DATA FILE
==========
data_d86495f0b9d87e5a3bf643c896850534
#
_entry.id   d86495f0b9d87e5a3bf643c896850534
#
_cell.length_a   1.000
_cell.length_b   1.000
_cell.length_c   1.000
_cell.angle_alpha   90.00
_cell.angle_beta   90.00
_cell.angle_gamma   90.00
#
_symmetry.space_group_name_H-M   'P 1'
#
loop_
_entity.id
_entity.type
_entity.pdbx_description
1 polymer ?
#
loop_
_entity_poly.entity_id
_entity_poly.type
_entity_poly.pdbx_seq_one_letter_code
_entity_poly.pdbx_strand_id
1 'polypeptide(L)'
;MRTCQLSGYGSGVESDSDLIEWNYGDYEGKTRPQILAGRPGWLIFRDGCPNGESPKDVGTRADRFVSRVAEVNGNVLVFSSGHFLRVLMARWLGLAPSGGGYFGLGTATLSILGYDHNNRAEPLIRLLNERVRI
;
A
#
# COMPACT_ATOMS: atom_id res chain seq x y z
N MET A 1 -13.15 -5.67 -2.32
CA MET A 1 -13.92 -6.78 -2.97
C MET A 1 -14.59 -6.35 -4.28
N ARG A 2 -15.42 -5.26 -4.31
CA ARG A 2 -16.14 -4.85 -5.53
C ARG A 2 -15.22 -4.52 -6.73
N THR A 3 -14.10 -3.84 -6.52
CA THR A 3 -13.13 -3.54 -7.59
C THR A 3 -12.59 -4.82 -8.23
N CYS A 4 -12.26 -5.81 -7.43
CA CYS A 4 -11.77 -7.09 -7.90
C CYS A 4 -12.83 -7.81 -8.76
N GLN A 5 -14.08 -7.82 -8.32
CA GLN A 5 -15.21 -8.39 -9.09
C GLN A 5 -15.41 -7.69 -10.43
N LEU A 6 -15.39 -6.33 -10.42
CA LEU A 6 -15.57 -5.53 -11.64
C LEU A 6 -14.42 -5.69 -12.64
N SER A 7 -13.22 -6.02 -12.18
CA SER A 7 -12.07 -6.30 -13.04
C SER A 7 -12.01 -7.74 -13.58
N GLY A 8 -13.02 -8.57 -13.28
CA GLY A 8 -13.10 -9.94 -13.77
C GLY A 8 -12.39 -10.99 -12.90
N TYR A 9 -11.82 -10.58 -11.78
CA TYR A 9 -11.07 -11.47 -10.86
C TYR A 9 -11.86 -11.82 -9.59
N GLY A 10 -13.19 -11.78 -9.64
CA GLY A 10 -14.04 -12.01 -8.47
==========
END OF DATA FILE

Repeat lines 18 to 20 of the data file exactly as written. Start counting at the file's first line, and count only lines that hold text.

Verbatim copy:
1 polymer ?
#
loop_